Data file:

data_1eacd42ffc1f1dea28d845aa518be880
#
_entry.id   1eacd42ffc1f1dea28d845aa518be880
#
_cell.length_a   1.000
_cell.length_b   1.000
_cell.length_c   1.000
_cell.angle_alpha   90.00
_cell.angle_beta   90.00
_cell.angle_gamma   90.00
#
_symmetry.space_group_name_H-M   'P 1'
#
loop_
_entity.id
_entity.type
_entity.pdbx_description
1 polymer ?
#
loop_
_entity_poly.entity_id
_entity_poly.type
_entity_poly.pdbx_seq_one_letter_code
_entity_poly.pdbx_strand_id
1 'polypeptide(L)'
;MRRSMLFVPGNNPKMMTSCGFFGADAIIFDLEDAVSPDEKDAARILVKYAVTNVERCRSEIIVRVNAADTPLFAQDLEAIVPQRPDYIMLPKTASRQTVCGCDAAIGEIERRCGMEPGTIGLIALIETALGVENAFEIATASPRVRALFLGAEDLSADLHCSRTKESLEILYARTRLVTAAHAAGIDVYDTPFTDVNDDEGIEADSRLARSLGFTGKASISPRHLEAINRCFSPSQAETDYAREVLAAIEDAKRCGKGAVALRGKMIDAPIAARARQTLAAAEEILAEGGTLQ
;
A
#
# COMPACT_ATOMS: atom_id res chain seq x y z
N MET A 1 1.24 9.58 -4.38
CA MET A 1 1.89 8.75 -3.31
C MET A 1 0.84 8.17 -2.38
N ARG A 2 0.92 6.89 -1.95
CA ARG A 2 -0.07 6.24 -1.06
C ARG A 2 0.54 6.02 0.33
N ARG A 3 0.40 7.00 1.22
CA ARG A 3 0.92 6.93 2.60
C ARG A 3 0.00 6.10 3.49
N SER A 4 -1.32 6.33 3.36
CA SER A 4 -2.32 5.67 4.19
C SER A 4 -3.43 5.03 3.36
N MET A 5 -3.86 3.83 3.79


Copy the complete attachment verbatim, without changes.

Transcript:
data_1eacd42ffc1f1dea28d845aa518be880
#
_entry.id   1eacd42ffc1f1dea28d845aa518be880
#
_cell.length_a   1.000
_cell.length_b   1.000
_cell.length_c   1.000
_cell.angle_alpha   90.00
_cell.angle_beta   90.00
_cell.angle_gamma   90.00
#
_symmetry.space_group_name_H-M   'P 1'
#
loop_
_entity.id
_entity.type
_entity.pdbx_description
1 polymer ?
#
loop_
_entity_poly.entity_id
_entity_poly.type
_entity_poly.pdbx_seq_one_letter_code
_entity_poly.pdbx_strand_id
1 'polypeptide(L)'
;MRRSMLFVPGNNPKMMTSCGFFGADAIIFDLEDAVSPDEKDAARILVKYAVTNVERCRSEIIVRVNAADTPLFAQDLEAIVPQRPDYIMLPKTASRQTVCGCDAAIGEIERRCGMEPGTIGLIALIETALGVENAFEIATASPRVRALFLGAEDLSADLHCSRTKESLEILYARTRLVTAAHAAGIDVYDTPFTDVNDDEGIEADSRLARSLGFTGKASISPRHLEAINRCFSPSQAETDYAREVLAAIEDAKRCGKGAVALRGKMIDAPIAARARQTLAAAEEILAEGGTLQ
;
A
#
# COMPACT_ATOMS: atom_id res chain seq x y z
N MET A 1 1.24 9.58 -4.38
CA MET A 1 1.89 8.75 -3.31
C MET A 1 0.84 8.17 -2.38
N ARG A 2 0.92 6.89 -1.95
CA ARG A 2 -0.07 6.24 -1.06
C ARG A 2 0.54 6.02 0.33
N ARG A 3 0.40 7.00 1.22
CA ARG A 3 0.92 6.93 2.60
C ARG A 3 0.00 6.10 3.49
N SER A 4 -1.32 6.33 3.36
CA SER A 4 -2.32 5.67 4.19
C SER A 4 -3.43 5.03 3.36
N MET A 5 -3.86 3.83 3.79